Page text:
I guess what has given me most pause since the election got over was the sheer impact this particular election had for our country in my opinion. It is the first time the American people have willingly gone with a socialistic candidate. I mean, the first time around they weren't sure how Obama would really pan out, but this time they knew all about his spread the wealth mentality, and they voted him in again. To me, this is a pivotal, conscientious turning point for us away from our roots of working for what is yours to the more socialist ideal of working toward the common good.
Oh goody.
What makes me think even more is the role my generation played in the election, how many of them there are and how long they will be voting. They truly cannot think beyond subjects such as him saying he will pay for their college education. Perhaps if they did they would realize that means they will have to pay for someone elses, with inflation, at some point in the future, and it will cost more than just paying for their own would have. They also do not think of the fact that small businesses foot the majority of America's bill - that's just how it is. And, if they're busy paying for your college education today, they will not be able to pay you a salary for a job tomorrow. I could go on, but you already are either cheering me on or calling me an idiot.
But, as with any time of great challenge and change, there is also great opportunity. I think this is particularly true for agriculture. Sure, there are going to be some big bumps for us, no doubt there. I've already heard speakers talk on the impact of not having a farm bill, the estate tax is a real killer (haha), the rules and regulations are astronomical and ridiculous and not slowing down, and the environmentalists are already gobbling up their insane portion of government money and our time.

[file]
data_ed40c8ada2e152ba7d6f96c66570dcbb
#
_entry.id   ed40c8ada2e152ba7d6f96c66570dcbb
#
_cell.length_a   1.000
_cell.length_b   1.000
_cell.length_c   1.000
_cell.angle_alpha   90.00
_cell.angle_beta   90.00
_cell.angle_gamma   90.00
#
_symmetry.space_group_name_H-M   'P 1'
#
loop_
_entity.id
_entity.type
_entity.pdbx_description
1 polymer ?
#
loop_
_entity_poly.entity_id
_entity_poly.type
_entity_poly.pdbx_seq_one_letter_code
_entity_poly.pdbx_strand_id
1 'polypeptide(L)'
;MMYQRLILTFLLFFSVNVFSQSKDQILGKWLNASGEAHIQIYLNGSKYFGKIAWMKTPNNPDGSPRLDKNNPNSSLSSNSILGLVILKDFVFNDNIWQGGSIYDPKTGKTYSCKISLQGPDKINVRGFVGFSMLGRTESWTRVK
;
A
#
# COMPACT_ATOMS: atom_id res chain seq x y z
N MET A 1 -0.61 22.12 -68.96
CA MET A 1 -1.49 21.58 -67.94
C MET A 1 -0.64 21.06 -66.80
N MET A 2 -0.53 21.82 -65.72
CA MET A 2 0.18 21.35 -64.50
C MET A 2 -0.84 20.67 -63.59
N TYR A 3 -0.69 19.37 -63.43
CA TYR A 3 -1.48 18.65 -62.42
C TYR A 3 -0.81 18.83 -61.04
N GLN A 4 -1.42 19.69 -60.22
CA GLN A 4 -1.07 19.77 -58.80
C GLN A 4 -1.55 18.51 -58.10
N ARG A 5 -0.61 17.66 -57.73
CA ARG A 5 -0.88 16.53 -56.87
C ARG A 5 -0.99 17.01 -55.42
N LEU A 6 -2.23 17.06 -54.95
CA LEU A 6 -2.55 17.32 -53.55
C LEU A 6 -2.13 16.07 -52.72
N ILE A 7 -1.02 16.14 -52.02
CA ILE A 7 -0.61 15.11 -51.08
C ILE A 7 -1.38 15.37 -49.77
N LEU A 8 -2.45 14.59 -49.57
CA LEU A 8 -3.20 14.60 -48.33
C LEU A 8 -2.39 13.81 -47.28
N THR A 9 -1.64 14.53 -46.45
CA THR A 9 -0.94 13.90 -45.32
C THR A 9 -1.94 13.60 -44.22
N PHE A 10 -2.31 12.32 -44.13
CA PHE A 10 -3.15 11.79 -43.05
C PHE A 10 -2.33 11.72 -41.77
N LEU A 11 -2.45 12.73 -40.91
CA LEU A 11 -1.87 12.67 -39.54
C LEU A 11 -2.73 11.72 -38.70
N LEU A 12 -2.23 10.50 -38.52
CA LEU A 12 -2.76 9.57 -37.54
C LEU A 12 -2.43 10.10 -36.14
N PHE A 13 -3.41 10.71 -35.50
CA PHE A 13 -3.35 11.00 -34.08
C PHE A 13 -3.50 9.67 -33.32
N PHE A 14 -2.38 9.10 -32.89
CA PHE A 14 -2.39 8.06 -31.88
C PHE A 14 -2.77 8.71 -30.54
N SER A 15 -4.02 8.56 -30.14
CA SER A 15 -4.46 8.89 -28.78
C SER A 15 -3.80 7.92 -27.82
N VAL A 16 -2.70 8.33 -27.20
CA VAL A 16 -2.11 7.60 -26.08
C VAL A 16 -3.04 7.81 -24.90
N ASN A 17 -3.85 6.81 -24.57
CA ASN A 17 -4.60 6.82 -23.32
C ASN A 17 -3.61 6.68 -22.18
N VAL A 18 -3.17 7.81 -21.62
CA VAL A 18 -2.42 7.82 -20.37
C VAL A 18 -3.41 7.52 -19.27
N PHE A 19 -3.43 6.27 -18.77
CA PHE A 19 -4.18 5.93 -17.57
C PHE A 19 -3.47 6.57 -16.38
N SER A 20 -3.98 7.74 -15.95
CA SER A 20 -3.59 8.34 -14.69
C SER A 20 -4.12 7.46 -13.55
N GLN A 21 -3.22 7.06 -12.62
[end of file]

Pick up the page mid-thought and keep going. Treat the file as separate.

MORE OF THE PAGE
But, all people, regardless of how they voted, will still have to eat.
Perhaps we could only send our food to those who voted our would be educational for them.
Anyway, back on track. As rough as it's going to get, and I am one who believes we haven't seen anything yet, I also believe our industry is in a unique position. We have a basket of goods and services that are necessary. We do not produce a want, we produce a need. Plus, we do an exceptional job of producing that need. To me, that is the best form of job security and something to capitalize on in the upcoming months and years.
So, while we are certainly in new and uncharted territory politically, in a negative way, ultimately God is still in control, and that is comforting. I can relate to those who are incredibly upset, and actually think it's a good thing that people have strong opinions about political events. That's much better than not caring in my opinion. I realize some go about it in ways most of us wouldn't, but hey, HSUS also goes about things like we wouldn't, and they get a lot of attention and backing.
The current political situation is certainly not ideal, and definitely a challenge, but I believe it is something we can handle as an long as it rains, which politicians don't control (thank goodness).  I also wonder if perhaps God wanted all the farmers, rancher and small business owners to pray more in the upcoming years.